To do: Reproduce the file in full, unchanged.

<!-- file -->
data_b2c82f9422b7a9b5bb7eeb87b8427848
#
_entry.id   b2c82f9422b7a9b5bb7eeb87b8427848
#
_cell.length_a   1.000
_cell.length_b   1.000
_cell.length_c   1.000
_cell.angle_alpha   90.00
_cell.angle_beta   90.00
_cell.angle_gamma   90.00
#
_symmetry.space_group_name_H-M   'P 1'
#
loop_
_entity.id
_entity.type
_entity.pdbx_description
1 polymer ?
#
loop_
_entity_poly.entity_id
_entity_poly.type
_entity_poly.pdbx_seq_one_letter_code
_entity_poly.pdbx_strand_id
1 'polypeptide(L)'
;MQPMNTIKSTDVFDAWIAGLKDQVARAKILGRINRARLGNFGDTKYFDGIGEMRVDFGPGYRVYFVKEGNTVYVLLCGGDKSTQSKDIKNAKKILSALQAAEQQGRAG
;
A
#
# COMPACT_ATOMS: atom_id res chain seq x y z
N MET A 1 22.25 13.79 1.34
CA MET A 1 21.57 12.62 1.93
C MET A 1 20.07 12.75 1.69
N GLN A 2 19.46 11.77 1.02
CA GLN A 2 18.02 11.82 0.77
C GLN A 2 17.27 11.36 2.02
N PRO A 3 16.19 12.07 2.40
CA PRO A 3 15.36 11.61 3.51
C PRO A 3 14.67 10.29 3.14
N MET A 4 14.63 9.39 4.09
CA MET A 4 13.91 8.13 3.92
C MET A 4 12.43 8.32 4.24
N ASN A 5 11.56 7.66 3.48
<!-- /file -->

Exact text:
data_b2c82f9422b7a9b5bb7eeb87b8427848
#
_entry.id   b2c82f9422b7a9b5bb7eeb87b8427848
#
_cell.length_a   1.000
_cell.length_b   1.000
_cell.length_c   1.000
_cell.angle_alpha   90.00
_cell.angle_beta   90.00
_cell.angle_gamma   90.00
#
_symmetry.space_group_name_H-M   'P 1'
#
loop_
_entity.id
_entity.type
_entity.pdbx_description
1 polymer ?
#
loop_
_entity_poly.entity_id
_entity_poly.type
_entity_poly.pdbx_seq_one_letter_code
_entity_poly.pdbx_strand_id
1 'polypeptide(L)'
;MQPMNTIKSTDVFDAWIAGLKDQVARAKILGRINRARLGNFGDTKYFDGIGEMRVDFGPGYRVYFVKEGNTVYVLLCGGDKSTQSKDIKNAKKILSALQAAEQQGRAG
;
A
#
# COMPACT_ATOMS: atom_id res chain seq x y z
N MET A 1 22.25 13.79 1.34
CA MET A 1 21.57 12.62 1.93
C MET A 1 20.07 12.75 1.69
N GLN A 2 19.46 11.77 1.02
CA GLN A 2 18.02 11.82 0.77
C GLN A 2 17.27 11.36 2.02
N PRO A 3 16.19 12.07 2.40
CA PRO A 3 15.36 11.61 3.51
C PRO A 3 14.67 10.29 3.14
N MET A 4 14.63 9.39 4.09
CA MET A 4 13.91 8.13 3.92
C MET A 4 12.43 8.32 4.24
N ASN A 5 11.56 7.66 3.48